Wednesday, February 13, 2008

Let's stand to sing the opening song as we welcome Father...

Elizabeth Harrington has a point in her latest column about the Media Release concerning the WYD Mass Setting:
My other concern with the wording of the WYD08 Mass Setting media release is the suggestion that the music will be “performed for His Holiness Pope Benedict XVI” and that it will “celebrate the arrival of the Pope”.

Surely, the purpose and centre of all our worship is God!
The use of the word "perform" in reference to the liturgical setting is indeed more than a little unfortunate. It tends to recall the idea that Guy Sebastian will "perform" the World Youth Day Song. (I don't think anyone else will actually be able to sing it--my comments on that subject here).

But my guess is that the media release was written by someone who had no idea what liturgy was about, and who quite possibly never even attends mass. Many of the people who have been employed by the WYD offices across Australia have been hired because they are experts at organising major events, not theologians or liturgists (or even Catholic in many cases). The press release should not be taken as a reflection on the good work done by the composer George Palmer or Fr Williams the liturgy director.

And while we are at it, that little quip about the "purpose and centre of all our worship" being God rather than the pope, how many times have you been welcomed to mass at your local parish church with the words: "Let's stand to sing our first song as we welcome Father for mass today..."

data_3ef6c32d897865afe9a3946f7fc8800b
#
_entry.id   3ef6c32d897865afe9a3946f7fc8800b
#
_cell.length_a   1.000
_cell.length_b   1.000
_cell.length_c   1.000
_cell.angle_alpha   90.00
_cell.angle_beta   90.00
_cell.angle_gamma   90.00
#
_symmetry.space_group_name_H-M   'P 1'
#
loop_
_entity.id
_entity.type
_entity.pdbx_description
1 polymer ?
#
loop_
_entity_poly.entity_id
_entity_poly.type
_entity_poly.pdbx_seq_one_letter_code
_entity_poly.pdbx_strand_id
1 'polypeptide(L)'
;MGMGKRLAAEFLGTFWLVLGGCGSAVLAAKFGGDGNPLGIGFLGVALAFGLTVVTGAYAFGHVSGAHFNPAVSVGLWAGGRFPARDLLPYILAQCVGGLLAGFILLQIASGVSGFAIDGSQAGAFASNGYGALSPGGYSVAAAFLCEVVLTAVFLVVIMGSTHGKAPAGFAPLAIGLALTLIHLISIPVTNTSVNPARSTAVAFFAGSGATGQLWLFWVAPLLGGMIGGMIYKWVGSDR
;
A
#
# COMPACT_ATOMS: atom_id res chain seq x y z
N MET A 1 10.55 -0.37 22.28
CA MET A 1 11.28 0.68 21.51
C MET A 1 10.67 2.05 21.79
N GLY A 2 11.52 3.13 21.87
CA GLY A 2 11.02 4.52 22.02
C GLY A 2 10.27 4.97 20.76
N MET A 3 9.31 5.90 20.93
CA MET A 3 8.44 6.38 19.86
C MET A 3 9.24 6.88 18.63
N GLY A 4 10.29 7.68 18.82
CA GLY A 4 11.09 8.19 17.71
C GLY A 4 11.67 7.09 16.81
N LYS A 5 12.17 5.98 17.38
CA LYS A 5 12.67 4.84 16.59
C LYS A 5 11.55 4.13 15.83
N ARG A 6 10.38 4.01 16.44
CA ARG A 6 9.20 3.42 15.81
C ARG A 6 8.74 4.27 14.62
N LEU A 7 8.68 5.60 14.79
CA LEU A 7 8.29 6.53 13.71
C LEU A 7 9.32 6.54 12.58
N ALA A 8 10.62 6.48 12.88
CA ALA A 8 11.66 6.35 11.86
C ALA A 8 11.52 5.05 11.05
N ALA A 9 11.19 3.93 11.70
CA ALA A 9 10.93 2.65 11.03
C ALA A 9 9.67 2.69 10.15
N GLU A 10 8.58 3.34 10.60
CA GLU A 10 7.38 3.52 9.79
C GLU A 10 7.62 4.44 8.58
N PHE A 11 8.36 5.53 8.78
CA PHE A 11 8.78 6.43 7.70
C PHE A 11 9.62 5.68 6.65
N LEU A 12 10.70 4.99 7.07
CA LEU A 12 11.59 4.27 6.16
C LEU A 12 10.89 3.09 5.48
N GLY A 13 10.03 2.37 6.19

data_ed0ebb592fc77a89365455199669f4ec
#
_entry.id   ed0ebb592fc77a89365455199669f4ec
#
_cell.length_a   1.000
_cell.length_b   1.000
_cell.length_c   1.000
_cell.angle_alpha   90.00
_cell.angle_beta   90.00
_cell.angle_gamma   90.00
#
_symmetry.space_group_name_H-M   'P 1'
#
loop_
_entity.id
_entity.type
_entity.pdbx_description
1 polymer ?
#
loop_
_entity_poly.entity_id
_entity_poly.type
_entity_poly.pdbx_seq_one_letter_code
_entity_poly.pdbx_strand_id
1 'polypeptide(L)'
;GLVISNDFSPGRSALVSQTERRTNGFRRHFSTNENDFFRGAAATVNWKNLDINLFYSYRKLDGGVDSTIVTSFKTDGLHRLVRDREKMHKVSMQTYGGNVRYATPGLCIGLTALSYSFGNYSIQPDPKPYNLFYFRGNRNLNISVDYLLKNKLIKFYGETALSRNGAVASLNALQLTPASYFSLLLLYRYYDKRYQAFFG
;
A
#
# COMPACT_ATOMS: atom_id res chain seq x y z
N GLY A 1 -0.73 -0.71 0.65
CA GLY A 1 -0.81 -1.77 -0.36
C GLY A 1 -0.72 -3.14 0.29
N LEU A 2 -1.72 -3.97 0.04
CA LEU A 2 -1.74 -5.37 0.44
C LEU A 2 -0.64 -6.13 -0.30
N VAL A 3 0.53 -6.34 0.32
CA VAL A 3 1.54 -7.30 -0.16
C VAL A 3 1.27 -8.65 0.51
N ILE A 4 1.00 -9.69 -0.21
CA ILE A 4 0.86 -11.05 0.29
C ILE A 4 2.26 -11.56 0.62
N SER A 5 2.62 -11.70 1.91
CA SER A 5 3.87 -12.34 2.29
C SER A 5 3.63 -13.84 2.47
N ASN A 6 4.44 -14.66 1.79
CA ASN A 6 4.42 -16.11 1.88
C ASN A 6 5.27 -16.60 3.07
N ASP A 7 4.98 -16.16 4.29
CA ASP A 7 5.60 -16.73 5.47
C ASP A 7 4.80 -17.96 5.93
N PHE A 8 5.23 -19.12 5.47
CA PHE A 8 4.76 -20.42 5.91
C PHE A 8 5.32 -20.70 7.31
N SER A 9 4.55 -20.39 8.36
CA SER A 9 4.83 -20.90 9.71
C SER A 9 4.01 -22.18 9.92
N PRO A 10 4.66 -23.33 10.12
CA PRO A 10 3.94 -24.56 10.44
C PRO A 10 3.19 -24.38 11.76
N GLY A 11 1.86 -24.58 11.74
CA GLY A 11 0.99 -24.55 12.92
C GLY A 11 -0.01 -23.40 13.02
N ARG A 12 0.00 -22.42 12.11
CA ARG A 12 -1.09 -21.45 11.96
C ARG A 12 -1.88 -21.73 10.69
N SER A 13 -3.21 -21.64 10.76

1 Comments:

At Friday, February 15, 2008 9:12:00 am , Blogger eulogos said...

Well, never, at my Byzantine Catholic church! We don't have any announcer giving directions, and after Father comes in and censes the altar and prays and opens the Royal Doors, he walks up and down the center aisle censing everone; people bow and cross themselves as he goes by. Sometimes the parish is singing at this point. The choir starts singing and people join in. They expect that everyone will know their small repetoir of hymns. When Father gets back to the altar he begins the Liturgy with an invocation to the Holy Spirit and then a set of prayers to which the people respond, singing "Lord Have Mercy." The only greeting at liturgy is just before the sermon, when father uses the greeting of the season ie "Christ is among us" and the people respons "He is and shall be." or "Christ is born" response "Glorify Him" or "Christ is risen" "Indeed He is risen." Or "Glory to Jesus Christ" "Glory forever."

We Latin rite Catholics who have found a Byzantine parish, just can't get over our good fortune and our relief at our escape. Now mind you I am not talking about the Roman rite itself but certain current manifestations of it in certain places.

Susan Peterson

 

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